Activist Judges

I just watched Robert Gibbs go through an incredibly frustrating debate over whether or not the criteria President Obama has laid out for judges means he’s going to appoint some of the dread “activist judges” to the Supreme Court.

I wish progressives wouldn’t be so defensive about this. The idea of an “activist judge” is something that was cooked up by white supremacists in the 1950s and 60s who didn’t like judges bossing people around and telling them they had to let black people vote and go to school. To me, frankly, it’s a bit shocking that modern-day conservatives are still so eager to associate themselves with the legacy of the racist backlash of a couple of generations ago.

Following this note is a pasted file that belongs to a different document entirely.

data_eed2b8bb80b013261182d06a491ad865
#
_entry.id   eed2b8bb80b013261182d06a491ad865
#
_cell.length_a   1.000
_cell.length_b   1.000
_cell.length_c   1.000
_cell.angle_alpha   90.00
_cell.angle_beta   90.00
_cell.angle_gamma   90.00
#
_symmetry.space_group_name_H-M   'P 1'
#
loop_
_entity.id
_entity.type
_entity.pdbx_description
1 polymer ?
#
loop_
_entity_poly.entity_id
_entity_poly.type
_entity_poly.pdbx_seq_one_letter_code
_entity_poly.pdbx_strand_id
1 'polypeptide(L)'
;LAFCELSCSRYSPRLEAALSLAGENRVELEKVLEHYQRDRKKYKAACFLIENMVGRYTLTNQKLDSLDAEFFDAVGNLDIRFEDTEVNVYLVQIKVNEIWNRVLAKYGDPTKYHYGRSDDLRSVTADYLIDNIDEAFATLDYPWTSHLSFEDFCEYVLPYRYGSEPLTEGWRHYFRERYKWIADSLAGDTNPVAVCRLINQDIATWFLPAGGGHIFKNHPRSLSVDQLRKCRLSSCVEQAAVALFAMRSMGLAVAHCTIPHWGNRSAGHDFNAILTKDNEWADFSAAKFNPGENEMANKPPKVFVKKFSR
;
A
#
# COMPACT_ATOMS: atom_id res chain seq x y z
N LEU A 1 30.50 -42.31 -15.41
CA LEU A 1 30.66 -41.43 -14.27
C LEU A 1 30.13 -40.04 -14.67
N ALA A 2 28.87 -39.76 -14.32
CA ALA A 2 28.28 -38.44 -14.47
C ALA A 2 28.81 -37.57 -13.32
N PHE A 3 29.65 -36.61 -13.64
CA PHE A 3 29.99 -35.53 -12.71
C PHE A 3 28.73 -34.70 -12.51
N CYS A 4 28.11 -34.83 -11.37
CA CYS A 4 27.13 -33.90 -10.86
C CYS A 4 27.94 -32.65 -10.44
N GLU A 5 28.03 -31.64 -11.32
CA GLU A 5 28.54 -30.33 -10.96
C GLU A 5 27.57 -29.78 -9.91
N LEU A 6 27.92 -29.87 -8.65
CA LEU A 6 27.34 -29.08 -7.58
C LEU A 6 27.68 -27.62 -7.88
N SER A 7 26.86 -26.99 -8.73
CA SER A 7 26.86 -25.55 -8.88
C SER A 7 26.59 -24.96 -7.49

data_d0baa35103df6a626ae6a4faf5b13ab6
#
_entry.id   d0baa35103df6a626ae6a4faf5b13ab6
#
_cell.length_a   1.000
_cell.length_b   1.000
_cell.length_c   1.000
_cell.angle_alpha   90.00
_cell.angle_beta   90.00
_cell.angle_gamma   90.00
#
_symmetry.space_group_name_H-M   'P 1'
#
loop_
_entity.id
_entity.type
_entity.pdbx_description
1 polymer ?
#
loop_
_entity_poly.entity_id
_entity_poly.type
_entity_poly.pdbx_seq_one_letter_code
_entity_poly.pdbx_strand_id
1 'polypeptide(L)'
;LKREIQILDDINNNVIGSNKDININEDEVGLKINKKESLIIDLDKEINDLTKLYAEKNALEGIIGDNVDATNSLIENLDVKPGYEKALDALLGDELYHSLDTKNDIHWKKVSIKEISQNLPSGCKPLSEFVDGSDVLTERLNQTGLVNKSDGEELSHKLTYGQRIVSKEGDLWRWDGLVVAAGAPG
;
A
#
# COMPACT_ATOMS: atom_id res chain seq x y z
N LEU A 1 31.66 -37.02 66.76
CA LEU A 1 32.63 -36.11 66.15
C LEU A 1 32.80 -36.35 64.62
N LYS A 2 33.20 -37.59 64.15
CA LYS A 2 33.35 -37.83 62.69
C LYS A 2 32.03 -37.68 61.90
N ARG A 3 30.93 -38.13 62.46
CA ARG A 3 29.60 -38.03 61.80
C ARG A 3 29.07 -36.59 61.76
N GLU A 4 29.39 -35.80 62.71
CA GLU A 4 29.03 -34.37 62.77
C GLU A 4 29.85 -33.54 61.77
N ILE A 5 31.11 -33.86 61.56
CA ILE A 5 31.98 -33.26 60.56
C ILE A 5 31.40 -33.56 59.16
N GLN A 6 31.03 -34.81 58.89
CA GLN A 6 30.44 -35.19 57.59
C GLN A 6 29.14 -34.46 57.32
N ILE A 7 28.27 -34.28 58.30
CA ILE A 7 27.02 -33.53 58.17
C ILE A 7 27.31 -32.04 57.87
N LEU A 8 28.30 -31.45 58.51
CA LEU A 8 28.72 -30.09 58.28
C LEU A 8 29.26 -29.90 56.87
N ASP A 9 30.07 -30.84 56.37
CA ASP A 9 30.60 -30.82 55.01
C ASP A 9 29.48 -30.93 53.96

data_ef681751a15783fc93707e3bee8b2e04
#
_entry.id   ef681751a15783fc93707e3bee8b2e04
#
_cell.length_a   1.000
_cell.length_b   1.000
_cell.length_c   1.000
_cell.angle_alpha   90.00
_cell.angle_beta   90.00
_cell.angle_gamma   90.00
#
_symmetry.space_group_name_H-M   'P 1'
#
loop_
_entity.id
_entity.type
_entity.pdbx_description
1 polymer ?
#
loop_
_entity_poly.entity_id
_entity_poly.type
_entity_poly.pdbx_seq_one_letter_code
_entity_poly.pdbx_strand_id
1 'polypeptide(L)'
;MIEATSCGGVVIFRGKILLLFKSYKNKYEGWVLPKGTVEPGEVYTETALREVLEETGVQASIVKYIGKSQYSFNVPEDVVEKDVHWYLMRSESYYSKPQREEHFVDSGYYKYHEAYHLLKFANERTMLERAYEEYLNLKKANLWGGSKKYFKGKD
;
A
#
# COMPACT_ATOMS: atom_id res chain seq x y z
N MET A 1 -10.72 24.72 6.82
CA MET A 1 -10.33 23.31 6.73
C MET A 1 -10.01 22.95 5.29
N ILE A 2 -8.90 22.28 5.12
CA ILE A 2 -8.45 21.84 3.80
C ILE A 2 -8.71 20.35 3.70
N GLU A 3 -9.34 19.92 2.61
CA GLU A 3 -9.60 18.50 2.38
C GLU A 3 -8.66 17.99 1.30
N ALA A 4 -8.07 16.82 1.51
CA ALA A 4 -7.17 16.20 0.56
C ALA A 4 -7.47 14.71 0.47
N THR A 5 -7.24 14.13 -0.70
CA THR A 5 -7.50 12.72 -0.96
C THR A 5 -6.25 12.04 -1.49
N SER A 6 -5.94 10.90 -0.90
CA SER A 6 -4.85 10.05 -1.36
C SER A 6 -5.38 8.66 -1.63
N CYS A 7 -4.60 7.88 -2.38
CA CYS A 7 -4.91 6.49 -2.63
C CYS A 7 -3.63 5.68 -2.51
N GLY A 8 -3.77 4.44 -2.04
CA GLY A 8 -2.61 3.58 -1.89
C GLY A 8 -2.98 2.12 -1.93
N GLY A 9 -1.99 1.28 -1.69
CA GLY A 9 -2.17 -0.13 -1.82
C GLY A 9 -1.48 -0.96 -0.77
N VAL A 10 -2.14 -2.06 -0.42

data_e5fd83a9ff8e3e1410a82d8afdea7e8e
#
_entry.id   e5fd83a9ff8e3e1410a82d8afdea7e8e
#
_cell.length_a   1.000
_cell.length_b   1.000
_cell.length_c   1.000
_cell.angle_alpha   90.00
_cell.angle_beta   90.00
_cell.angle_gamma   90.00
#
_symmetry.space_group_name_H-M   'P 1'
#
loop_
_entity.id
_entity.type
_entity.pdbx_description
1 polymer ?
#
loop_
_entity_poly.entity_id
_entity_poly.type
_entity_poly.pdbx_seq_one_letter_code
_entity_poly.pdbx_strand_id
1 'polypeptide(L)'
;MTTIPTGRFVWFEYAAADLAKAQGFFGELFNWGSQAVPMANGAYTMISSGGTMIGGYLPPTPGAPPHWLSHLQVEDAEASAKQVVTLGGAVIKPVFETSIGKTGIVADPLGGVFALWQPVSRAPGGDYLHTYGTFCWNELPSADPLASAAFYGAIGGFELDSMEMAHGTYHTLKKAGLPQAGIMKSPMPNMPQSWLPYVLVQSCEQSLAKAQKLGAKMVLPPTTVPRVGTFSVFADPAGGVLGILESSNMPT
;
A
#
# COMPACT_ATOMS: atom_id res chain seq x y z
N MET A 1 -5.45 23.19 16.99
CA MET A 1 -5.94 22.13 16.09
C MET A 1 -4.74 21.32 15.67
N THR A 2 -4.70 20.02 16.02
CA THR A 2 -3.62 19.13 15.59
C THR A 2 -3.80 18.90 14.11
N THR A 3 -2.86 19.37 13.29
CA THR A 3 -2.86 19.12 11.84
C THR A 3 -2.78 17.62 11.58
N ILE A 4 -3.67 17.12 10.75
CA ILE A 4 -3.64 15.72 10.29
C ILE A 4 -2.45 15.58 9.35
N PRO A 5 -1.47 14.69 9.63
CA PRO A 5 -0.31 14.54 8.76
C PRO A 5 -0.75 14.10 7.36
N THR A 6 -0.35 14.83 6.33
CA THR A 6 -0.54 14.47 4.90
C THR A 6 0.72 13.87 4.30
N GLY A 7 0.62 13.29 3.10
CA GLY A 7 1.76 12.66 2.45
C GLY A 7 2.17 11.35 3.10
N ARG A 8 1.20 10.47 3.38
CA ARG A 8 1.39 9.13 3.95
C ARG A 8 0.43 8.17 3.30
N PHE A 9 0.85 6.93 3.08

The term is nonsensical on its face. Is the idea that judges should be passive? Just not issue rulings on constitutional questions? That’s absurd. Is the idea that judges should never strike down laws as unconstitutional? For one thing, conservative judges do it all the time. But more importantly, why would we have a system of judicial review if the ideal of judging was to never strike a law down? It’s a nonsense debate. As no less a figure than William Rehnquist explained in a memo written when he was in the Nixon justice department “A judge who is a ‘strict constructionist’ in constitutional matters will generally not be favorably inclined toward claims of either criminal defendants or civil rights plaintiffs — the latter two groups having been the principal beneficiaries of the Supreme Court’s ‘broad constructionist’ reading of the constitution.” I think it’s fair to have a real debate about this, but let’s not BS around about “activists” and “strict construction.”